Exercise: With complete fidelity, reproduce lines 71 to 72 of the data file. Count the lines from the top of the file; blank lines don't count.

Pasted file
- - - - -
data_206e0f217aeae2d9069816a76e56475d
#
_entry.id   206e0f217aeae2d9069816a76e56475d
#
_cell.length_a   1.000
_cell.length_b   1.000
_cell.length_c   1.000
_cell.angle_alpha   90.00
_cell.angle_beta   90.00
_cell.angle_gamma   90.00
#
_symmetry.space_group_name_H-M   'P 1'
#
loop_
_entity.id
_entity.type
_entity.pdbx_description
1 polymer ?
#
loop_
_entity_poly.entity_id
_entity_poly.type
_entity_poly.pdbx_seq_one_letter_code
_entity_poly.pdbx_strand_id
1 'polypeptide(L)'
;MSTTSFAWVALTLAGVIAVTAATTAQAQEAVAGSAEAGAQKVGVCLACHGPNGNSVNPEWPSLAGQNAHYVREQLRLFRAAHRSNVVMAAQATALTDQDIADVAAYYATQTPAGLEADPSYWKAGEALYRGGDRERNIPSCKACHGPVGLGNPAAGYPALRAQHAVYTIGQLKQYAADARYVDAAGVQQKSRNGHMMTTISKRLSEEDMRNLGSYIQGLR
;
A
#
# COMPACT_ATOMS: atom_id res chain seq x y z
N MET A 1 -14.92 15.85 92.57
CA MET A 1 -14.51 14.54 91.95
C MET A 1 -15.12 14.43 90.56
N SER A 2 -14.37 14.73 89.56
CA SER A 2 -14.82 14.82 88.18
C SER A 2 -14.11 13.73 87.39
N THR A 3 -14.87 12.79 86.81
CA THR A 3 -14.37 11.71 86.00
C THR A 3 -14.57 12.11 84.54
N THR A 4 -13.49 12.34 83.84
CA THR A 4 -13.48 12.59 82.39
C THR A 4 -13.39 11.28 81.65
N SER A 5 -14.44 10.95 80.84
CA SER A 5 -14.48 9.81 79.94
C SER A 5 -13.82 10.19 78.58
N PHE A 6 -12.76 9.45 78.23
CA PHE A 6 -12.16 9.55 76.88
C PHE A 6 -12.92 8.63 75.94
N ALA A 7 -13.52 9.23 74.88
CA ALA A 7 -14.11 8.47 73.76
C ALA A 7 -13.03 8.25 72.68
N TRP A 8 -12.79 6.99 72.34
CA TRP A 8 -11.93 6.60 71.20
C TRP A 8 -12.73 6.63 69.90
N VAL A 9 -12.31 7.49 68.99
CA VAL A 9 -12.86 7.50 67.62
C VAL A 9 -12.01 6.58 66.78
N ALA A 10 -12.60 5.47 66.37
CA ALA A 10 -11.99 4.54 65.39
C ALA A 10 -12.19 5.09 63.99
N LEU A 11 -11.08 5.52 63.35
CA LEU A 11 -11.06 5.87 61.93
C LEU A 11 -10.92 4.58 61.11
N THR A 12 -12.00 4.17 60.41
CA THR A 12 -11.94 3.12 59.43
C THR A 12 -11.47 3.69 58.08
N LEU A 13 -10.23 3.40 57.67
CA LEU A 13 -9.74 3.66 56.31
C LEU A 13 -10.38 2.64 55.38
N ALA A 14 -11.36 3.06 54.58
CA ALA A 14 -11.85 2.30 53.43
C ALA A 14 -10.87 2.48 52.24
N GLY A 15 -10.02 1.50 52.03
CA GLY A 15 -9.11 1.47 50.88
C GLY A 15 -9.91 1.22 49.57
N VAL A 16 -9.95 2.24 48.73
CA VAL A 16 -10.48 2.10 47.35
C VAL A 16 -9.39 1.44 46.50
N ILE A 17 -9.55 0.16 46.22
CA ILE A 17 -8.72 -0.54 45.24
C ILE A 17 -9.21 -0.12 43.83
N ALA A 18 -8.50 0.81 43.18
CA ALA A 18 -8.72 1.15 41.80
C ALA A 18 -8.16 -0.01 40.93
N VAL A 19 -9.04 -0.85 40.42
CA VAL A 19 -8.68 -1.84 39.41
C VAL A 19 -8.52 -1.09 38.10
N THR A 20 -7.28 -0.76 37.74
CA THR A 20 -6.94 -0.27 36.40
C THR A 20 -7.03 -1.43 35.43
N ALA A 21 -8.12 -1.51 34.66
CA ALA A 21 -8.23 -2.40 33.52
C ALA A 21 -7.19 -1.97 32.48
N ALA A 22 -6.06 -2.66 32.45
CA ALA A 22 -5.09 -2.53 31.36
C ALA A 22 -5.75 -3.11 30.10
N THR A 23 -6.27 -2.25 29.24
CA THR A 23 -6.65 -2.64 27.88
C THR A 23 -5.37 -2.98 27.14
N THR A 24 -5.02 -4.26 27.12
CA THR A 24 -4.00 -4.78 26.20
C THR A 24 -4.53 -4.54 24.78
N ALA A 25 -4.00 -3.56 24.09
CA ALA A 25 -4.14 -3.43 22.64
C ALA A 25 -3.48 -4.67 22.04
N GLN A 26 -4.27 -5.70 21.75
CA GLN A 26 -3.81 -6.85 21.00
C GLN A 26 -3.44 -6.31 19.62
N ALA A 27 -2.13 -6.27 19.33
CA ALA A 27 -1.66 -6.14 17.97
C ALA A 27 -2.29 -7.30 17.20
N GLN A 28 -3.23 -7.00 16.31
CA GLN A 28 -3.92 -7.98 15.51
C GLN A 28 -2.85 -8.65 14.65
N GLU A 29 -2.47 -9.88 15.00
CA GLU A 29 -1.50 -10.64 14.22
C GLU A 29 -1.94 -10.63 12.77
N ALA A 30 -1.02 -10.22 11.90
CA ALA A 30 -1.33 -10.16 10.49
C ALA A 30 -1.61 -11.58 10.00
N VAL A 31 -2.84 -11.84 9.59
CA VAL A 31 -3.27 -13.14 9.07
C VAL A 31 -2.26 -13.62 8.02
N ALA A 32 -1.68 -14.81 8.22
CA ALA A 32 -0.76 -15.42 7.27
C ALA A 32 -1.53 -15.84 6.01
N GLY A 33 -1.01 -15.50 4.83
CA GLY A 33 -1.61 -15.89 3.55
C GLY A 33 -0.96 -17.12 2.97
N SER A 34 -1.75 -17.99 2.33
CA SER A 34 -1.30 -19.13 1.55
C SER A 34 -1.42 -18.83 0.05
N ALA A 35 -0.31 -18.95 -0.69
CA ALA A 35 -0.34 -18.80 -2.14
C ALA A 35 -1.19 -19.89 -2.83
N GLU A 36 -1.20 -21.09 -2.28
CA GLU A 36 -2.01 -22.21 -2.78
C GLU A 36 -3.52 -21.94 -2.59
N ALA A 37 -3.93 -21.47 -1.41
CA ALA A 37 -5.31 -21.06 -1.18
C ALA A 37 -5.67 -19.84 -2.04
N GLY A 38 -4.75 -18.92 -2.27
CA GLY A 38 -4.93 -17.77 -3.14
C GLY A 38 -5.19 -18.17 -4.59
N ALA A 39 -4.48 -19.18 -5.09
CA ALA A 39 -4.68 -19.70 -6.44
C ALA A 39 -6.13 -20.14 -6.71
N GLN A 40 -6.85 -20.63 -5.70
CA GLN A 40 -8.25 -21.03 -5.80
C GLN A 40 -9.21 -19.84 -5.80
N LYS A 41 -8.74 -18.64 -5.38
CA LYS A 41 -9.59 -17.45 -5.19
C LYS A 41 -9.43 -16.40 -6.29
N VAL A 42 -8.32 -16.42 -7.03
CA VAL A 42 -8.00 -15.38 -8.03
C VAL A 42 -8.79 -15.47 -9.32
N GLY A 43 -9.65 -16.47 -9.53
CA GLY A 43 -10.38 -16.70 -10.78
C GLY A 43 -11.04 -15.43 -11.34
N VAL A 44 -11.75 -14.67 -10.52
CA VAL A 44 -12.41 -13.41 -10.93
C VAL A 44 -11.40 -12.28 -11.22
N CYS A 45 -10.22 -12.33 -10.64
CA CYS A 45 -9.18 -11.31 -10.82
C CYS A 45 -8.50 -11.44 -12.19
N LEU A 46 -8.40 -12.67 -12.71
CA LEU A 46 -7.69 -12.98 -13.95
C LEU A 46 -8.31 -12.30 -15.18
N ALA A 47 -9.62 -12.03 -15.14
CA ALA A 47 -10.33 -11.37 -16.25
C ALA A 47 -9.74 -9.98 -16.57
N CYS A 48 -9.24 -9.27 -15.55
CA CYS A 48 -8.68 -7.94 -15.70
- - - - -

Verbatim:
CA ALA A 14 -11.85 2.30 53.43
C ALA A 14 -10.87 2.48 52.24